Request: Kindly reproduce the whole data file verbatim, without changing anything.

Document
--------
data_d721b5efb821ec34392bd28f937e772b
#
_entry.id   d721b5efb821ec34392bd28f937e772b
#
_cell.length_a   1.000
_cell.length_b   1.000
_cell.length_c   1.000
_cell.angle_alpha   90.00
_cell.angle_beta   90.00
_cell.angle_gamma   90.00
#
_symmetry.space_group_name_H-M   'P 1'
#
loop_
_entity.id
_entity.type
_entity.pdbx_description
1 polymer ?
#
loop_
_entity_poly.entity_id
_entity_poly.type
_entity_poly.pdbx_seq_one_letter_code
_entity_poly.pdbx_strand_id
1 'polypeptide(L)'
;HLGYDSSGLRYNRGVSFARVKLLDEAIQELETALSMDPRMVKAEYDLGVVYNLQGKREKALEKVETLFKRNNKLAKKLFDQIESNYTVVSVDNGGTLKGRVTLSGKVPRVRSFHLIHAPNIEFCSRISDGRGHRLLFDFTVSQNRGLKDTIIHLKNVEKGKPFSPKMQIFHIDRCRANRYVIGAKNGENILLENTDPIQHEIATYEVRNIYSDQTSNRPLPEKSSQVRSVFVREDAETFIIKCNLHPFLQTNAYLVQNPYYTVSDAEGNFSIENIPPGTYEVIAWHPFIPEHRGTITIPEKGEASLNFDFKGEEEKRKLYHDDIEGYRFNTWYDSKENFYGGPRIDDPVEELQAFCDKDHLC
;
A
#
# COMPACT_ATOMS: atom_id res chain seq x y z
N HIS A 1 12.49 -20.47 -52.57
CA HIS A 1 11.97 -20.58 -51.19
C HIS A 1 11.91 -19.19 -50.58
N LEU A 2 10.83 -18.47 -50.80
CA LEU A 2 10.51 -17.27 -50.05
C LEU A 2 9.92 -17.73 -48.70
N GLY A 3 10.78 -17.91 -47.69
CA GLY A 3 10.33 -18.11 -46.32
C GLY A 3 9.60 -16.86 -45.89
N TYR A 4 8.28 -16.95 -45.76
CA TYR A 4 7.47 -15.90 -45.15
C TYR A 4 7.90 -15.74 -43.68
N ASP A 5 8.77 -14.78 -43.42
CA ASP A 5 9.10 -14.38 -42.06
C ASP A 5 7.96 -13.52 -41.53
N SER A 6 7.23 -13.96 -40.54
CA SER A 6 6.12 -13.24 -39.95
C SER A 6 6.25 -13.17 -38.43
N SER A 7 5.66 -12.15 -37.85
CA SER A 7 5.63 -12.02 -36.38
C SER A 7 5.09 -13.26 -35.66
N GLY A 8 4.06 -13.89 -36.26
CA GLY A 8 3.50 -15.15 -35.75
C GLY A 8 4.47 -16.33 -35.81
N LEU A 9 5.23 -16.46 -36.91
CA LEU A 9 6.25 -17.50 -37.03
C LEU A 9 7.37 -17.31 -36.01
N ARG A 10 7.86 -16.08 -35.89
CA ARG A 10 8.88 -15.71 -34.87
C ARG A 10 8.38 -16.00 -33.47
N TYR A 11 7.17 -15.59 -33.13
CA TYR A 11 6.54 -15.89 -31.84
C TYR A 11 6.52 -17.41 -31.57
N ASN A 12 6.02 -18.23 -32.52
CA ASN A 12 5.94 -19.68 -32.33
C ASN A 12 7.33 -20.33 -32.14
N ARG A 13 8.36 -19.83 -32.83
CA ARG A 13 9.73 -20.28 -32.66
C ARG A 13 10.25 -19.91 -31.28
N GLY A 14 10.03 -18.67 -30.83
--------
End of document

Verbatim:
data_d721b5efb821ec34392bd28f937e772b
#
_entry.id   d721b5efb821ec34392bd28f937e772b
#
_cell.length_a   1.000
_cell.length_b   1.000
_cell.length_c   1.000
_cell.angle_alpha   90.00
_cell.angle_beta   90.00
_cell.angle_gamma   90.00
#
_symmetry.space_group_name_H-M   'P 1'
#
loop_
_entity.id
_entity.type
_entity.pdbx_description
1 polymer ?
#
loop_
_entity_poly.entity_id
_entity_poly.type
_entity_poly.pdbx_seq_one_letter_code
_entity_poly.pdbx_strand_id
1 'polypeptide(L)'
;HLGYDSSGLRYNRGVSFARVKLLDEAIQELETALSMDPRMVKAEYDLGVVYNLQGKREKALEKVETLFKRNNKLAKKLFDQIESNYTVVSVDNGGTLKGRVTLSGKVPRVRSFHLIHAPNIEFCSRISDGRGHRLLFDFTVSQNRGLKDTIIHLKNVEKGKPFSPKMQIFHIDRCRANRYVIGAKNGENILLENTDPIQHEIATYEVRNIYSDQTSNRPLPEKSSQVRSVFVREDAETFIIKCNLHPFLQTNAYLVQNPYYTVSDAEGNFSIENIPPGTYEVIAWHPFIPEHRGTITIPEKGEASLNFDFKGEEEKRKLYHDDIEGYRFNTWYDSKENFYGGPRIDDPVEELQAFCDKDHLC
;
A
#
# COMPACT_ATOMS: atom_id res chain seq x y z
N HIS A 1 12.49 -20.47 -52.57
CA HIS A 1 11.97 -20.58 -51.19
C HIS A 1 11.91 -19.19 -50.58
N LEU A 2 10.83 -18.47 -50.80
CA LEU A 2 10.51 -17.27 -50.05
C LEU A 2 9.92 -17.73 -48.70
N GLY A 3 10.78 -17.91 -47.69
CA GLY A 3 10.33 -18.11 -46.32
C GLY A 3 9.60 -16.86 -45.89
N TYR A 4 8.28 -16.95 -45.76
CA TYR A 4 7.47 -15.90 -45.15
C TYR A 4 7.90 -15.74 -43.68
N ASP A 5 8.77 -14.78 -43.42
CA ASP A 5 9.10 -14.38 -42.06
C ASP A 5 7.96 -13.52 -41.53
N SER A 6 7.23 -13.96 -40.54
CA SER A 6 6.12 -13.24 -39.95
C SER A 6 6.25 -13.17 -38.43
N SER A 7 5.66 -12.15 -37.85
CA SER A 7 5.63 -12.02 -36.38
C SER A 7 5.09 -13.26 -35.66
N GLY A 8 4.06 -13.89 -36.26
CA GLY A 8 3.50 -15.15 -35.75
C GLY A 8 4.47 -16.33 -35.81
N LEU A 9 5.23 -16.46 -36.91
CA LEU A 9 6.25 -17.50 -37.03
C LEU A 9 7.37 -17.31 -36.01
N ARG A 10 7.86 -16.08 -35.89
CA ARG A 10 8.88 -15.71 -34.87
C ARG A 10 8.38 -16.00 -33.47
N TYR A 11 7.17 -15.59 -33.13
CA TYR A 11 6.54 -15.89 -31.84
C TYR A 11 6.52 -17.41 -31.57
N ASN A 12 6.02 -18.23 -32.52
CA ASN A 12 5.94 -19.68 -32.33
C ASN A 12 7.33 -20.33 -32.14
N ARG A 13 8.36 -19.83 -32.83
CA ARG A 13 9.73 -20.28 -32.66
C ARG A 13 10.25 -19.91 -31.28
N GLY A 14 10.03 -18.67 -30.83